Engie EPS, an energy storage subsidiary of French energy conglomerate Engie, announced on October 19 that it has completed a pilot project that shows the advantages of its hydrogen-based energy storage system. Currently supporting a microgrid located at the Greek village of Agkistro, the project is developed under an EU-funded research program known as “Remote Area Energy Supply with Multiple Options for Integrated Hydrogen-Based Technologies” or REMOTE.
Engie EPS describes its proprietary technology as a form of “power-to-power” energy storage. The system has an electrolysis vessel that uses electricity to produce hydrogen (i.e., “power to gas”) and a fuel cell that converts the same hydrogen back to electricity (i.e., “gas to power”).
The Agkistro project uses renewable electricity generated from a nearby hydroelectric dam. According to Engie EPS, the energy storage system is extremely efficient in the power-to-gas process. At the same time, its net capacity reaches up to 500kWh, which is enough to meet the demand during the peak load period and serve as a backup power source. The Agkistro project is now in operation following the successful completion of system installation and the site acceptance test.
Carlaalberto Guglielminotti, CEO and general manager of Engie EPS, said that the Agkistro project is the latest in a series of pilot projects that have proven the feasibility of the company’s technology across four continents. Guglielminotti further asserted that hydrogen energy storage is “the only available option” when it comes to supporting microgrids that are powered exclusively by renewable energy.
Looking ahead, Engie EPS intends to expand its presence in the utility market by offering key technologies and services related to system integration.
The EU is sponsoring the development of pilot projects that demonstrate the capability of hydrogen energy storage for isolated microgrids and off-grid applications
The Agkistro project is one of the four projects under the REMOTE program that is backed by the EU and will run for four years starting in 2018. Situated in northern Greece and near the border with Bulgaria, the Agkistro project affirms that the integration of renewable energy and energy storage can result in a steady supply of electricity for isolated microgrids or off-grid applications.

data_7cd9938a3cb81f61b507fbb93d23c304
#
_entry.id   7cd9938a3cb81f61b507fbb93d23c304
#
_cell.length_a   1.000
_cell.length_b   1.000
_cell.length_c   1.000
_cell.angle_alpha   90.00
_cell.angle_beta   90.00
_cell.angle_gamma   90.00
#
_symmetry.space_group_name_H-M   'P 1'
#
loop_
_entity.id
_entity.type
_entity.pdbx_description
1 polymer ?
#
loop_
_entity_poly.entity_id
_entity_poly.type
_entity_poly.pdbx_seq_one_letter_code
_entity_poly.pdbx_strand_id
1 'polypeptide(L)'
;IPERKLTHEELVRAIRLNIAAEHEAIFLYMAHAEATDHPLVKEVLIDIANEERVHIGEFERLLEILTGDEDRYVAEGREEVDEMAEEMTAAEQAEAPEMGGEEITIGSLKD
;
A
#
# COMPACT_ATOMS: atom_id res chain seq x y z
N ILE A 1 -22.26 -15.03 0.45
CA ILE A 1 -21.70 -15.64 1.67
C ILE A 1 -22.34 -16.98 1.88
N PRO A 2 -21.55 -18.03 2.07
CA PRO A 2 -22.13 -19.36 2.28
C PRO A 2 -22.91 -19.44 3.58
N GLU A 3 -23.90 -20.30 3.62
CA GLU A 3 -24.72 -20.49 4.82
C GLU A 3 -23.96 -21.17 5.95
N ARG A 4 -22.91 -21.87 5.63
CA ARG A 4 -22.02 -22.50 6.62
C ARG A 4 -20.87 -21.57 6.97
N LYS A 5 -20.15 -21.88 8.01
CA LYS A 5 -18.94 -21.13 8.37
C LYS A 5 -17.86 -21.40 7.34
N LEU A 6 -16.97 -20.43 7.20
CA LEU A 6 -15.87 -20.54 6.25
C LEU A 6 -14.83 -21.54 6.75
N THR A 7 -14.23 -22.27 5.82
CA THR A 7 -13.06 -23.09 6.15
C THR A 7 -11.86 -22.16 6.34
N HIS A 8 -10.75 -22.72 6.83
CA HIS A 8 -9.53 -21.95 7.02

Another pilot project has been set up on Froan Island in Norway. Here, hydrogen energy storage is combined with solar PV and wind power to form an isolated microgrid that supplies electricity to local homes and fishery facilities. The island therefore no longer requires new underwater power cables.
The remaining two pilot projects under the REMOTE program are respectively located at the Italian villages of Ginostra and Ambornetti. Italian energy company Enel Green Power is responsible for developing the Ginostra project with the aim of demonstrating the integration of hydrogen energy storage with solar PV. As for the Ambronetti project, the renewable electricity that feeds into the storage system comes from solar PV and biomass generation.
The “hybrid approach” made possible by Engie’s technology can address both short-term and long-term demand as the hydrogen energy storage system can provide power on a daily or seasonal basis.
This news content is provided by EnergyTrend. Please indicate the source of the above article if you wish to reuse it in whole or in part.